NYC Jewish delis: Mile End, Ben’s and more places to appease your cravings

NYC Jewish delis: Mile End, Ben’s and more places to appease your cravings

Carnegie Deli may be shutting its doors at the year’s end, but New York’s Jewish delis are hardly on the decline.

A slew of new trendy, reservation-taking and line-grabbing restaurants in prestigious zip codes summons food lovers of all backgrounds, while a handful of New York’s old pastrami haunts are still going strong.

Growing up on Barney Greengrass and Murray’s Sturgeon Shop, brothers Zach and Alex Frankel opened their own ode to Jewish cuisine, Frankel’s Delicatessen & Appetizing, in Greenpoint this past spring.

Zach hopes his 21st-century deli continues the resurgence of Jewish cuisine in New York.

“We’re not trying to reinvent anything. … This is the food we grew up eating, the food we always obsessed over,” Zach said.

He acknowledges the landmark status of many of New York’s tried and true Jewish eateries and hopes his family spot will one day become an institution as well.

“My favorite thing about delis in general is that you get people with strollers, hipsters, professionals, older people … delis appeal to everyone,” Zach said.

Frankel’s isn’t the only trendy new restaurant to play on the deli theme. At the year-and-a-half-old Harry & Ida’s Meat and Supply Co., another set of siblings, Julie and Will Horowitz, pay homage to their great-grandparents with a hoagie-like pastrami sandwich that even made its way to Governors Ball this year.

Of course, way before smoked meats were being slung out before Kanye sets, Katz’s Delicatessen was luring in New Yorkers and tourists alike with its loaded corned beef sandwiches.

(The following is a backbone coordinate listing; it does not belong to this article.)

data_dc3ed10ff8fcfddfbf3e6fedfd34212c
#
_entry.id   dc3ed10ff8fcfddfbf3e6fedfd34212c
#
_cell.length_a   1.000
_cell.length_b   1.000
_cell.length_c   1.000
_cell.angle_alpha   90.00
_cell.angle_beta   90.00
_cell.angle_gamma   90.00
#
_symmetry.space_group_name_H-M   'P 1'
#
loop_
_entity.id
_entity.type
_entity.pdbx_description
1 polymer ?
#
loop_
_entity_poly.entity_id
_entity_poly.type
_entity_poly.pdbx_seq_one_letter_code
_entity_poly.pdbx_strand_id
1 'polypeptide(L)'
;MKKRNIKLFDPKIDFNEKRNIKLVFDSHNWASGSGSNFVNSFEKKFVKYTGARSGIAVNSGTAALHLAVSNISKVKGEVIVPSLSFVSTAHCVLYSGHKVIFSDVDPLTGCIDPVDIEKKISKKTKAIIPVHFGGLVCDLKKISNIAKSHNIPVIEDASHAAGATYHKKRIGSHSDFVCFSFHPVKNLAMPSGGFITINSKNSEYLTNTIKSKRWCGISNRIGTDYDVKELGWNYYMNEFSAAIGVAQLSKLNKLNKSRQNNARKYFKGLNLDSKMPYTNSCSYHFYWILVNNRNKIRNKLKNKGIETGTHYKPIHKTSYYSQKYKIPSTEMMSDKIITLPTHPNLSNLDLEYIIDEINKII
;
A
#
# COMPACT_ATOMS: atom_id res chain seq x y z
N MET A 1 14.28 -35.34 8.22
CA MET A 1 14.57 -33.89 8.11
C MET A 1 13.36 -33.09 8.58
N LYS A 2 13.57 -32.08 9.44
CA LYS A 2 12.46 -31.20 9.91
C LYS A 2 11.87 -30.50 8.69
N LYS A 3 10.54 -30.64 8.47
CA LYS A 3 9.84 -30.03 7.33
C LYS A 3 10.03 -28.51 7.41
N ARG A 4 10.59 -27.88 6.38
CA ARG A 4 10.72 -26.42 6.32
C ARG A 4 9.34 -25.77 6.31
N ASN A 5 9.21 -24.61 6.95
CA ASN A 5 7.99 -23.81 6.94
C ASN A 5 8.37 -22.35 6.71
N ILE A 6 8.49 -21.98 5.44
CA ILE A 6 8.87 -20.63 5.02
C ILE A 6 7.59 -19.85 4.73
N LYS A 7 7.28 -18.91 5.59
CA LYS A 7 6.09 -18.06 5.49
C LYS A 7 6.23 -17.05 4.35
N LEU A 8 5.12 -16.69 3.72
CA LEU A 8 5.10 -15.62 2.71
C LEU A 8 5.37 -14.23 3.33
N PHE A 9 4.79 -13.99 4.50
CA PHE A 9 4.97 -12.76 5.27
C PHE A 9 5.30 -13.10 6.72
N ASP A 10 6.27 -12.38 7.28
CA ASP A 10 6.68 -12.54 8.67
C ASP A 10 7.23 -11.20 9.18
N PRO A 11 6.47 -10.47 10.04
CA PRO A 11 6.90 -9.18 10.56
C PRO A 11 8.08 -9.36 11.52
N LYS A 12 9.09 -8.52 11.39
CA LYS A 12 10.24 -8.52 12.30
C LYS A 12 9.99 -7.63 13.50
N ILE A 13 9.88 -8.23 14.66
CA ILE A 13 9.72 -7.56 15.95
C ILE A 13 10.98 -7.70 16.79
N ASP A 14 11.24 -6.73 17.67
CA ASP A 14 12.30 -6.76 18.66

“We have some of the best deli food you’re going to find in New York, and, by extension, the world,” said Jake Dell, the current owner of Katz’s, which opened in 1888. “It’s all cured and smoked the old-fashioned way.”

But what keeps New Yorkers, always ready for the next big thing, returning to Katz’s?

“I think delis in general are a wonderful tradition,” Dell said. “There’s a desire for nostalgia and to see how food was done 100-plus years ago, and reconnect to the old food traditions.”

Nearly 130 years after its opening, Katz’s is still going strong, shipping sandwich kits nationwide via online orders and planning its first expansion in over 100 years to Brooklyn’s DeKalb Market Hall in spring 2017.

“I think whether you grew up with the deli or whether it’s your first time, you feel this connection to history,” Dell said of eating at Katz’s. “Deli food has transcended being a Jewish food. … Everyone can feel that connection because at the end of the day the food is that good.”

While the days to indulge at Carnegie are getting fewer, there are still plenty of renowned appetizing shops and delis throughout New York City to appease your knish and corned beef cravings.

Melissa Kravitz